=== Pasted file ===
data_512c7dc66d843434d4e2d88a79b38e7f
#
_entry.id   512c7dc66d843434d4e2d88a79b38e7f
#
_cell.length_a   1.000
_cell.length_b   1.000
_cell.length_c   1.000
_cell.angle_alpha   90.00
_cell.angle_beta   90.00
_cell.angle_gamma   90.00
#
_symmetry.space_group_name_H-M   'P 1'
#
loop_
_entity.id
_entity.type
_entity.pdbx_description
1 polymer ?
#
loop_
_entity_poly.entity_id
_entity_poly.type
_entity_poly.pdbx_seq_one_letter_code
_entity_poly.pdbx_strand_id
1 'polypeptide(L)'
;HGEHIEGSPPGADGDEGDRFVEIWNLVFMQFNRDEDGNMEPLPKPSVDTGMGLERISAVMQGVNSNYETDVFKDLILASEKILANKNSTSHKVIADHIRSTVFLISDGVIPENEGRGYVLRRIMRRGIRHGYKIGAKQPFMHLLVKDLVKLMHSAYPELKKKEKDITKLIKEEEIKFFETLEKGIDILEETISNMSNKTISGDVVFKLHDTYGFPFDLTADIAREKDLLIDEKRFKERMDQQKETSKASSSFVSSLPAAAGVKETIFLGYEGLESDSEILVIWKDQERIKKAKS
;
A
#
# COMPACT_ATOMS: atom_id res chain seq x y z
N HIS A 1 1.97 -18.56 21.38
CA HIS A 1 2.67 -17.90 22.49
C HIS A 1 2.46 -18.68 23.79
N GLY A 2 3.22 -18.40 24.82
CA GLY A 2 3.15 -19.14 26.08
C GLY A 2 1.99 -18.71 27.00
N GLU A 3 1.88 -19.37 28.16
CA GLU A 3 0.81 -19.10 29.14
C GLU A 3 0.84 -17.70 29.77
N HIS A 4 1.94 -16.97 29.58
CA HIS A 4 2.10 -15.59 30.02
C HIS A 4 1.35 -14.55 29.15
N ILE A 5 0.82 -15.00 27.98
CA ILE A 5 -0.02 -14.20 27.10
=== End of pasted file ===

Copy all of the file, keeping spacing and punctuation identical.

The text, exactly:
data_512c7dc66d843434d4e2d88a79b38e7f
#
_entry.id   512c7dc66d843434d4e2d88a79b38e7f
#
_cell.length_a   1.000
_cell.length_b   1.000
_cell.length_c   1.000
_cell.angle_alpha   90.00
_cell.angle_beta   90.00
_cell.angle_gamma   90.00
#
_symmetry.space_group_name_H-M   'P 1'
#
loop_
_entity.id
_entity.type
_entity.pdbx_description
1 polymer ?
#
loop_
_entity_poly.entity_id
_entity_poly.type
_entity_poly.pdbx_seq_one_letter_code
_entity_poly.pdbx_strand_id
1 'polypeptide(L)'
;HGEHIEGSPPGADGDEGDRFVEIWNLVFMQFNRDEDGNMEPLPKPSVDTGMGLERISAVMQGVNSNYETDVFKDLILASEKILANKNSTSHKVIADHIRSTVFLISDGVIPENEGRGYVLRRIMRRGIRHGYKIGAKQPFMHLLVKDLVKLMHSAYPELKKKEKDITKLIKEEEIKFFETLEKGIDILEETISNMSNKTISGDVVFKLHDTYGFPFDLTADIAREKDLLIDEKRFKERMDQQKETSKASSSFVSSLPAAAGVKETIFLGYEGLESDSEILVIWKDQERIKKAKS
;
A
#
# COMPACT_ATOMS: atom_id res chain seq x y z
N HIS A 1 1.97 -18.56 21.38
CA HIS A 1 2.67 -17.90 22.49
C HIS A 1 2.46 -18.68 23.79
N GLY A 2 3.22 -18.40 24.82
CA GLY A 2 3.15 -19.14 26.08
C GLY A 2 1.99 -18.71 27.00
N GLU A 3 1.88 -19.37 28.16
CA GLU A 3 0.81 -19.10 29.14
C GLU A 3 0.84 -17.70 29.77
N HIS A 4 1.94 -16.97 29.58
CA HIS A 4 2.10 -15.59 30.02
C HIS A 4 1.35 -14.55 29.15
N ILE A 5 0.82 -15.00 27.98
CA ILE A 5 -0.02 -14.20 27.10